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Frequently Asked Questions About Grant Review

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Q: What happens to my application once I submit it?

A: The NIH Center for Scientific Review (CSR) examines your application for completeness and relevance to the NIH mission. If your application is submitted in response to a specific request for applications (RFA), it is examined for relevance by the sponsoring institute or center. Once it is determined that the application is relevant and complete, CSR determines how it "fits" within the programs of the various institutes and centers, and an assignment is made to one or more institutes or centers for funding consideration.

To assist CSR in its assignments, you are encouraged to submit the optional PHS assignment request form with your application; this form will allow you to suggest assignment to a specific institute or center.

Q: What determines where my application is reviewed?

A: The NIH Center for Scientific Review (CSR) assigns your application to the appropriate study section according to the scientific emphasis of the proposed research and guidelines that delineate the scientific expertise of each study section. Senior science administrators who have had research and scientific review administrator experience make the assignments. Applicants may submit the optional PHS assignment request form to request assignment of their application to a specific study section, but CSR makes the final decision regarding assignment and referral.

Reviews of applications for certain funding mechanisms, such as Institutional Research Training Grants (T32s) and requests for applications (RFAs), are conducted by review committees convened by the institutes and centers to which the applications have been assigned.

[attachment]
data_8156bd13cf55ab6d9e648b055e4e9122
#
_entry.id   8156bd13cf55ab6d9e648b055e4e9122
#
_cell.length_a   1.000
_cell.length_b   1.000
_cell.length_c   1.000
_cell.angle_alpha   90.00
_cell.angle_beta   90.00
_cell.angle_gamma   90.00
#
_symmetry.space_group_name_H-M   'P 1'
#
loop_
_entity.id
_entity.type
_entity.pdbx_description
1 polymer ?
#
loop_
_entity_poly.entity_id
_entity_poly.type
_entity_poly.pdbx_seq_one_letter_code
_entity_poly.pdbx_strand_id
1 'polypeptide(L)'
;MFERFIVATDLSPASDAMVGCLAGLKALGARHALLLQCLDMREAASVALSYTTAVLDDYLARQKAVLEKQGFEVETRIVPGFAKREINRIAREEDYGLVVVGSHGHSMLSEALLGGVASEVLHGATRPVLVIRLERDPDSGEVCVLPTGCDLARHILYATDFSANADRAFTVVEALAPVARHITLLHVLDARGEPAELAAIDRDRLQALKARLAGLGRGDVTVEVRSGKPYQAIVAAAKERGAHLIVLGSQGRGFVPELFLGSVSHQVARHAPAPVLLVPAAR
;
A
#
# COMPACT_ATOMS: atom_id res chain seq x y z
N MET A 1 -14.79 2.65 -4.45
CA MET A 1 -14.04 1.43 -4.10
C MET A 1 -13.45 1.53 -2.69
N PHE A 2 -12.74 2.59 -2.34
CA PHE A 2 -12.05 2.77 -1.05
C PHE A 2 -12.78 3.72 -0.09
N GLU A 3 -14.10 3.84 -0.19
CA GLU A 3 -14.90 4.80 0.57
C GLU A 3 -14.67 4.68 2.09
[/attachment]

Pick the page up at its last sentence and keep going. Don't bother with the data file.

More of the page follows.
Assignment to a specific study section is independent of assignment to an institute. Many study sections which review NIDCD applications also review applications assigned to other NIH institutes and centers.

Q: What are the rules for appendices in an application?

A: Read the most recent guidance on allowable appendix materials

Q: Where can I get answers to logistical questions about my submission?

A: The NIH Office of Extramural Research provides detailed information about application and review procedures. Help with specific issues is available on the OER help page.

NIH strongly encourages applicants to obtain application materials from the NIH grants website or locally from the office of sponsored programs at their institutions.

Q: How can I learn more about the different study sections and who is on them?

A: Study section information, including rosters, can be found on the CSR website.

Q: What are the current initiatives of the NIDCD?

A: Read about NIDCD's extramural research funding program and see our 2017-2021 Strategic Plan.

Q: When does the National Deafness and Other Communication Disorders (NDCD) Advisory Council meet?

A: The Council dates for the NDCD Advisory Council are listed on the NIDCD website.